7/30/19 – A Day at Sea

Updated: Jun 14, 2020

Japanese word of the day: Kiru (きる) = cut

A day at sea literally just means that we spend the day traveling on the sea, not stopping at any port. For me, this means being lazy!!! My plan for the day was to just sit around the ship, lounge hopping and writing stuff for this blog. My actual day turned out to be a little more eventful than that.

We got up a little later than planned because our clocks turned forward one hour in order to match with our next port, Vladivostok in Russia. Because of this, we had a late breakfast mixed with lunch so in simple terms, we had brunch.

I took my sister to a paper ornament making event at 2:00PM where we *made paper ornaments* with my dad and uncle. It was a basic craft where you just made one of those twisty-star thingies but for every step that the instructor did, the Japanese guests would gasp loudly like they’ve never seen it before, and honestly, I wouldn’t be surprised if this was phenomenal to them. The Japanese craft of origami is strictly only folding, and cutting, gluing, or taping is not allowed. It was so cute how the Japanese guests enjoyed this paper ornament event, and my sister and I finished ours proudly and hung it on our stateroom door. Of course, I’m terrible at crafting and my star turned out incredibly warped and looked more like a circle than a star, but at least I put effort!

I really wanted to just decompress and write on my laptop while sipping on a non-alcoholic mojito but my mom wanted to take me to a Disney trivia. I complied, and my Disney knowledge was absolutely crushed. The host was a very cute girl who had the brightest energy of anyone I’ve ever met on this ship, and she said that she used to work for Disney. I loved her sense of humor, and I honestly don’t really have any words to describe what kind of humor it was. She was the type of person that makes you want to be her best friend :)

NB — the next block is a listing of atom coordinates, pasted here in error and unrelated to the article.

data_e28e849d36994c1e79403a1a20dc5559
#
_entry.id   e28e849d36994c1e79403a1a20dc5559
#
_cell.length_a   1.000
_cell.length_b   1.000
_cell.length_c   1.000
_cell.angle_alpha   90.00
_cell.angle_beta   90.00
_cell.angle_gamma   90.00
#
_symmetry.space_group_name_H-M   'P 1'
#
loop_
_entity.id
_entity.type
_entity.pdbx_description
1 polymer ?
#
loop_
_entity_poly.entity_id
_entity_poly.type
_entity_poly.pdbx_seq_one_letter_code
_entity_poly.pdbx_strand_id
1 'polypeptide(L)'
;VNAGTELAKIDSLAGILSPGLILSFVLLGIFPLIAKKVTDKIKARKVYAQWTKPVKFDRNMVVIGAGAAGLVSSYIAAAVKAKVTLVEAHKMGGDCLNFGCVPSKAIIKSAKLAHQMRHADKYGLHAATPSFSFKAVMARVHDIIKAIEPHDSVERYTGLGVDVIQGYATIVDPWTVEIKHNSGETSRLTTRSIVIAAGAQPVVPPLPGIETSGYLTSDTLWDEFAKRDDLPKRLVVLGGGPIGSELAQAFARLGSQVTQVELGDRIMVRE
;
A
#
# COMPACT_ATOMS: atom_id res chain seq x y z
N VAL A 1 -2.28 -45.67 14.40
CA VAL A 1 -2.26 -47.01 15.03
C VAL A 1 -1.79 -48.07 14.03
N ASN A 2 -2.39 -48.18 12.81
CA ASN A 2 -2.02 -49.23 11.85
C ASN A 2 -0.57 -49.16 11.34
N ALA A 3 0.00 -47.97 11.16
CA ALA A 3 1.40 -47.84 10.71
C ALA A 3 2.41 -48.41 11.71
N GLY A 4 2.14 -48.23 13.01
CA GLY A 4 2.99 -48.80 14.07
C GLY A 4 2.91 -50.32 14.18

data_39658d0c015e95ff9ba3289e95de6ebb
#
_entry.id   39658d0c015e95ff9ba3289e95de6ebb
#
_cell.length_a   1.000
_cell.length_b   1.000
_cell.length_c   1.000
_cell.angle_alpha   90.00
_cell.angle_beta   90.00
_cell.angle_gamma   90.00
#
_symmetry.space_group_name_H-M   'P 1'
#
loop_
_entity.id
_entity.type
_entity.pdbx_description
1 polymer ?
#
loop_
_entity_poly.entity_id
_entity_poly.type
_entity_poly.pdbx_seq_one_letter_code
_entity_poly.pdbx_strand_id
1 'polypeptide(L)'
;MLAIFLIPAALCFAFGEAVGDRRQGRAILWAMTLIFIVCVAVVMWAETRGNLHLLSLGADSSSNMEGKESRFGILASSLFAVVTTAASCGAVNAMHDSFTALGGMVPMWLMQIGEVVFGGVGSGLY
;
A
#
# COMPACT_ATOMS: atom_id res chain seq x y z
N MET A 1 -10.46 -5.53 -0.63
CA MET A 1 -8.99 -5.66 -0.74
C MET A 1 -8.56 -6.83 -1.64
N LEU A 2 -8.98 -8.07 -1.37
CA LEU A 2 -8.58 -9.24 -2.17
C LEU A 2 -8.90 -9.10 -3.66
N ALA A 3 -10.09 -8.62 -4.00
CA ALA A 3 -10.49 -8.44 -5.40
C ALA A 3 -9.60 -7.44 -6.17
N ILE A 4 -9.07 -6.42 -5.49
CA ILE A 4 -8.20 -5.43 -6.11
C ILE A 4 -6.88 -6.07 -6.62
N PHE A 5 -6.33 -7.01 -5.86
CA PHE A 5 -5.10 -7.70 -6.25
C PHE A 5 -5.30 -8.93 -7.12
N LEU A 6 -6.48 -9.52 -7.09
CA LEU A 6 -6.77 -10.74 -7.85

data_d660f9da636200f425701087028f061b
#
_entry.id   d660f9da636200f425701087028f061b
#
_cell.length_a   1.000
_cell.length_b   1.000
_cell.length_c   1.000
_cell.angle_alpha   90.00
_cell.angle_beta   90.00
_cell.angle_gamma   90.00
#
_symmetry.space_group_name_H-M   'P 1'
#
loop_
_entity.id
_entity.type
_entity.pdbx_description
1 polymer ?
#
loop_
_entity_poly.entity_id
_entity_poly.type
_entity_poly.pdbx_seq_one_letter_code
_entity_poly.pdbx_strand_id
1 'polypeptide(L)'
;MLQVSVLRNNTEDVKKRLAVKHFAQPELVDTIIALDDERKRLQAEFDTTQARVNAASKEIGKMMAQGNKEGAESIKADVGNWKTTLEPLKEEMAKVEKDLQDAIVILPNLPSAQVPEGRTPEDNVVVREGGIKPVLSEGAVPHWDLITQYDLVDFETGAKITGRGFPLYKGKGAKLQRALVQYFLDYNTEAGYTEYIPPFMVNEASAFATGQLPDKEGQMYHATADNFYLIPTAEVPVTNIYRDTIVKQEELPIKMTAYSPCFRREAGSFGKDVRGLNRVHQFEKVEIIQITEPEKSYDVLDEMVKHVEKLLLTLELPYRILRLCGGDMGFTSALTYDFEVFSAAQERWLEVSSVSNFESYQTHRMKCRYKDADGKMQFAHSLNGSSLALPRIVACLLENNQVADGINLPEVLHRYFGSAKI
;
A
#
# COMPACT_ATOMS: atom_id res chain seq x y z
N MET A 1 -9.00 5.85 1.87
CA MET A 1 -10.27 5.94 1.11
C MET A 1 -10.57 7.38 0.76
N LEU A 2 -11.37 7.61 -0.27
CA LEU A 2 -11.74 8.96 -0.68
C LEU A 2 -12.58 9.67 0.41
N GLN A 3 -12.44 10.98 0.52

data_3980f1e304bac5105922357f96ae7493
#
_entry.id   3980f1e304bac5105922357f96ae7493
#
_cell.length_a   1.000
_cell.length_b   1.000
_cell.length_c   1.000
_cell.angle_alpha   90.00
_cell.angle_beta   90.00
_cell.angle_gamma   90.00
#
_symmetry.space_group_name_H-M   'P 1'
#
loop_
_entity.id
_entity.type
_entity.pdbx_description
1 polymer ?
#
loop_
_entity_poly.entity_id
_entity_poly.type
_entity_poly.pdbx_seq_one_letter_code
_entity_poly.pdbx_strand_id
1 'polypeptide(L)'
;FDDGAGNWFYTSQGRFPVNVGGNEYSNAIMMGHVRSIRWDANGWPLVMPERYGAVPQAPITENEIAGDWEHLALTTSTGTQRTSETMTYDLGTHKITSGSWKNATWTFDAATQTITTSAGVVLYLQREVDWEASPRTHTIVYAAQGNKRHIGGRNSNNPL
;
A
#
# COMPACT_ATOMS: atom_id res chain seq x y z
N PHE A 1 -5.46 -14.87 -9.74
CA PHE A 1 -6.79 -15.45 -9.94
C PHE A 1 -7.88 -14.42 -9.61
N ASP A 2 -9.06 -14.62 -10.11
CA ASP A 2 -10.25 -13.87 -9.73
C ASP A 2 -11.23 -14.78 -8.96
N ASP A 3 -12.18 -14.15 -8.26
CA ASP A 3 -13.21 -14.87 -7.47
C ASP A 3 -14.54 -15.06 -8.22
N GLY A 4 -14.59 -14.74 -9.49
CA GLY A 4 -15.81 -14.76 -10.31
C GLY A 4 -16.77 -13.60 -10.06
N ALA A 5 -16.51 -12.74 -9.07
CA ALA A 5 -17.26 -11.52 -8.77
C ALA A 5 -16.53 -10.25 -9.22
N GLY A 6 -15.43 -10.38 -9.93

The Disney questions were really difficult, like:

“When is Mickey’s birthday?”

It was free response. There was no multiple choice or any of that fancy stuff. I had a 1 out of 365 chance of getting it right (for the record, the answer is November 18th).

There was also this question about the Lady and the Tramp where the question asked like “For what occasion was Lady given as a gift?” and the options were like:

  1. Valentine’s Day

  2. Birthday

  3. Christmas

  4. Anniversary

And I was like “bro”. There is no way I could’ve remembered small details like that, much less what Lady and the Tramp was even about.

My mom and I managed to get second place, though. I think we got 11/15 right. Proud moment.

I finally got my writing time afterwards, but the time passed by so quickly that before I knew it, it was 5:30PM and time to meet the rest of my family for dinner.

After dinner, we saw the production show which was a music review of songs from the 50’s with singers and dancers and a Pink Cadillac as a prop. It was actually a very well put together production, and the singers and dancers were amazing. It made me miss singing a little bit :’). The technology of the show mimicked what I saw in Anastasia on Broadway, where the Pink Cadillac rotated as the backdrop projected a road that was moving so it seemed like the Cadillac was moving towards you.

Daily drain pic from Hakodate